The Plymouth Howler is a convertible, roadster concept car developed and built by Plymouth and presented at the SEMA show in 1999. It is essentially a Prowler with a redesign that addressed some of the complaints Prowler owners had.
The lack of cargo space in the Prowler was universally lamented, so the Howler addressed this by elongating and squaring off the back end, creating a moderate sized trunk. The Prowler was only available as a 3.5L V6 that was rated at ~250 hp at its highest. For what was considered to be a modern "hot rod", this was not considered to be enough power, so the Howler was given a 4.7L V8 - which had nearly the same horsepower, but had significantly more torque. The engine is mated to a five speed manual transmission, instead of the Prowler's four speed automatic. This freed up some room in the undercarriage to enlarge the gas tank for the thirstier V8. The Howler also has a removable hardtop instead of the traditional ragtop of the Prowler. The top is manually removed, and can be stored in a compartment behind the seats.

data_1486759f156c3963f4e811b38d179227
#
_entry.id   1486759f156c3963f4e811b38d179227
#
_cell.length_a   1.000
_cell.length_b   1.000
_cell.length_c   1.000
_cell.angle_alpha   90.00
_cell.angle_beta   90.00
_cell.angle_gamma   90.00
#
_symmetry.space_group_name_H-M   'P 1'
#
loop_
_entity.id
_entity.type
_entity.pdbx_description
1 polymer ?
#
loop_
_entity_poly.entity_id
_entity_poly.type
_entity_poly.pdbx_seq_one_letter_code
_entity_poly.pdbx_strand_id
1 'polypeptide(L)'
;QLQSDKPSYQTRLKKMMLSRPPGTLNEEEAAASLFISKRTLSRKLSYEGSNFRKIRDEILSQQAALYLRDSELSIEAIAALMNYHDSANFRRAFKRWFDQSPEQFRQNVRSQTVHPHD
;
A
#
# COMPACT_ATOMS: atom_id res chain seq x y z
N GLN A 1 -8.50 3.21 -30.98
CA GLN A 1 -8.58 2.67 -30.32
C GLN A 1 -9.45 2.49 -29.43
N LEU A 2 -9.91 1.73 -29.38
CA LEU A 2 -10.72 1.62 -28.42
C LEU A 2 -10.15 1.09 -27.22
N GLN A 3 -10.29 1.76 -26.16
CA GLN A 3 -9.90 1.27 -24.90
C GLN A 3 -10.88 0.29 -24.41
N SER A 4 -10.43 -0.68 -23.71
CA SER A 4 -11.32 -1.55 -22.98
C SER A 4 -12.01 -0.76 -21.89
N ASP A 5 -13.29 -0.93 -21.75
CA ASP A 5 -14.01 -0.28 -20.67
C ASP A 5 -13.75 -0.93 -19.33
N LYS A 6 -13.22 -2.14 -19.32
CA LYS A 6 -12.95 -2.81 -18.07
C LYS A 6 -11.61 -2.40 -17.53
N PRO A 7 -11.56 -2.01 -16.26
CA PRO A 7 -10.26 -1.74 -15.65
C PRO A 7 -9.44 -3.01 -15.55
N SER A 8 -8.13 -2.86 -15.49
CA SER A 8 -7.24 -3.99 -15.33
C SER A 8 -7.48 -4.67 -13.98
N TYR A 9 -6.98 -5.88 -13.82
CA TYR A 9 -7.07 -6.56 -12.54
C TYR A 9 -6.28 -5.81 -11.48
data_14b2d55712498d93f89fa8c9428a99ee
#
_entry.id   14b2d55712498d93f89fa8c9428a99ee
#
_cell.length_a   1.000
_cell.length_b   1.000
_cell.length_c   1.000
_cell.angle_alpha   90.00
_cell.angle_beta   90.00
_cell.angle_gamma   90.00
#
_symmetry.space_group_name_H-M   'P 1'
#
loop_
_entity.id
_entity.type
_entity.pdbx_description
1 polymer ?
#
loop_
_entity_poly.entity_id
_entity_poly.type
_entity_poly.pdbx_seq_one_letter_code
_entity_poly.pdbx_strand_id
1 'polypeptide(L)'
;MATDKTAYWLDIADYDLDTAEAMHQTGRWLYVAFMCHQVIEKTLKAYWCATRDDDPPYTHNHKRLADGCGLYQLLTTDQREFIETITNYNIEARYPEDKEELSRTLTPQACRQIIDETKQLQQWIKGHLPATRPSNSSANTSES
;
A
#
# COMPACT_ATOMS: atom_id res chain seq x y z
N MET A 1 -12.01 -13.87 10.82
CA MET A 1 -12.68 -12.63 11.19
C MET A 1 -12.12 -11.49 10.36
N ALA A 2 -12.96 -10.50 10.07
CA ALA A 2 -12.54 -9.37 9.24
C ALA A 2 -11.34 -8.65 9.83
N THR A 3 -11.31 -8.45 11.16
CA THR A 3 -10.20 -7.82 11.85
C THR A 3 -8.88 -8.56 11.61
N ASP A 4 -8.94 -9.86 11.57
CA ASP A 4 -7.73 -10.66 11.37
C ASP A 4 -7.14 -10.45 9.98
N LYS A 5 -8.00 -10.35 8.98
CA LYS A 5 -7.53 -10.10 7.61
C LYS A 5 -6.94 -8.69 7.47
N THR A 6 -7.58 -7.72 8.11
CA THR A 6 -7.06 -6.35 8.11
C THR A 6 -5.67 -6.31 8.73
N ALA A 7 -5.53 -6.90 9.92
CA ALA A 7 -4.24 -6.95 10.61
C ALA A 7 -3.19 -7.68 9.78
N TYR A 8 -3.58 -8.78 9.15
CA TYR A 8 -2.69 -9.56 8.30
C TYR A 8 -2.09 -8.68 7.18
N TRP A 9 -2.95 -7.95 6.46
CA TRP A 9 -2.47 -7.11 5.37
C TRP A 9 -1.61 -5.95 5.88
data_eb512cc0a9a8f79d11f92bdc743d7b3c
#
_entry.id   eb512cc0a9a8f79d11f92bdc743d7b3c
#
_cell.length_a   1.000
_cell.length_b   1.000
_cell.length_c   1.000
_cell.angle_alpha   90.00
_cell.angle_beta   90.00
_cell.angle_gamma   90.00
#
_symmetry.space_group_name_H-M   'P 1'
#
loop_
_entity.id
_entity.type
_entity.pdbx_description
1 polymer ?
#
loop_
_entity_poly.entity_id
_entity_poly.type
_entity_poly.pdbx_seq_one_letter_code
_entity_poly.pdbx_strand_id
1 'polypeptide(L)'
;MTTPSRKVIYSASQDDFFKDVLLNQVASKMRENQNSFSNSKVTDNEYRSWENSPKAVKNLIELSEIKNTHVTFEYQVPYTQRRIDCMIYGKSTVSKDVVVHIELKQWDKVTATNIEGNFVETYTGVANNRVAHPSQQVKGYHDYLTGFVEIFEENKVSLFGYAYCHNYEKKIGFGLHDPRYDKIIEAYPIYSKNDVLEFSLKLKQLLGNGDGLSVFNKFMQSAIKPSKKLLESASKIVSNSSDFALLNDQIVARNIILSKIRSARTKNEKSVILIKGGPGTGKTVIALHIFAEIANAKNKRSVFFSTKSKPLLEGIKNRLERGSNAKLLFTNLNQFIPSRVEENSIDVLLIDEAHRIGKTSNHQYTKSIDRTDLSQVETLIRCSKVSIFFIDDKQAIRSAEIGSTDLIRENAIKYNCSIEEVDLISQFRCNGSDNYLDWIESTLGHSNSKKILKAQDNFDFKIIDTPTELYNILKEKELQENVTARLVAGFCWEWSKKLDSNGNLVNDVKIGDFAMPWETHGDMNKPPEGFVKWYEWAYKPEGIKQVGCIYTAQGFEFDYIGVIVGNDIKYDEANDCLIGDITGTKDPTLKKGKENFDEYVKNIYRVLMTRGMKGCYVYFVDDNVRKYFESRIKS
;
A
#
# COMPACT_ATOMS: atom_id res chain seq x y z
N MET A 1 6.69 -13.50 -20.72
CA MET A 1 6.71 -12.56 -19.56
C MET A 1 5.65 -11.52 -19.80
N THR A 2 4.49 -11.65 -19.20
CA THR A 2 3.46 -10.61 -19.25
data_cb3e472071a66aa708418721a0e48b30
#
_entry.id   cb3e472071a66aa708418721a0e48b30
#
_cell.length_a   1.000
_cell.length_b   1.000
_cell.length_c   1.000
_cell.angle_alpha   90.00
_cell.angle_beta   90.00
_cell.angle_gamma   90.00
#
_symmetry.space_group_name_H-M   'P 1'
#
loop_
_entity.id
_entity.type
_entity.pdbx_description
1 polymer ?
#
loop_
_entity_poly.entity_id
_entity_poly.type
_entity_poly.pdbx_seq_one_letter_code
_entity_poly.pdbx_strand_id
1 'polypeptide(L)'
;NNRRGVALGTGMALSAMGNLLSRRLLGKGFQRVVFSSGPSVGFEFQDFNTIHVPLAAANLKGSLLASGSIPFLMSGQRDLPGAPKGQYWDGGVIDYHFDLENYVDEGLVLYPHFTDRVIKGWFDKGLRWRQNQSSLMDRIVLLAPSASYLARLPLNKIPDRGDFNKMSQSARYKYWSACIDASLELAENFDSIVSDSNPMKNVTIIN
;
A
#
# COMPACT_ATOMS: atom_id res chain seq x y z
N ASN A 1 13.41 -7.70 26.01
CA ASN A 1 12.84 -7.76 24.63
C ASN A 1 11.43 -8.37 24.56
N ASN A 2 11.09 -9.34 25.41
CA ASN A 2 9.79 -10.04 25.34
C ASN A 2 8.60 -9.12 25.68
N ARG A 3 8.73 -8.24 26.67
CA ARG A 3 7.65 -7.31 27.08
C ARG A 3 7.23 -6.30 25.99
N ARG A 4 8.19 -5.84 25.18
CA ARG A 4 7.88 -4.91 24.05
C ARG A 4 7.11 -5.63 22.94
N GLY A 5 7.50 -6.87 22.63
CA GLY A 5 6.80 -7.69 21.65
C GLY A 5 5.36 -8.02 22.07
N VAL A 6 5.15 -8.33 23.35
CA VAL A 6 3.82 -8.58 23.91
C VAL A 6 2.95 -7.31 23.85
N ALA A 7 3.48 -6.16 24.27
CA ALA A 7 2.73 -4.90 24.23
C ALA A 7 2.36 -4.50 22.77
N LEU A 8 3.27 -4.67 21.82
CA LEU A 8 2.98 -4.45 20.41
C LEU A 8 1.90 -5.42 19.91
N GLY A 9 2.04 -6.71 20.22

Though the concept was appreciated by most Prowler enthusiasts, the low sales volume of the Prowler and the ultimate demise of the Plymouth nameplate ensured that the Howler was never made into a production vehicle.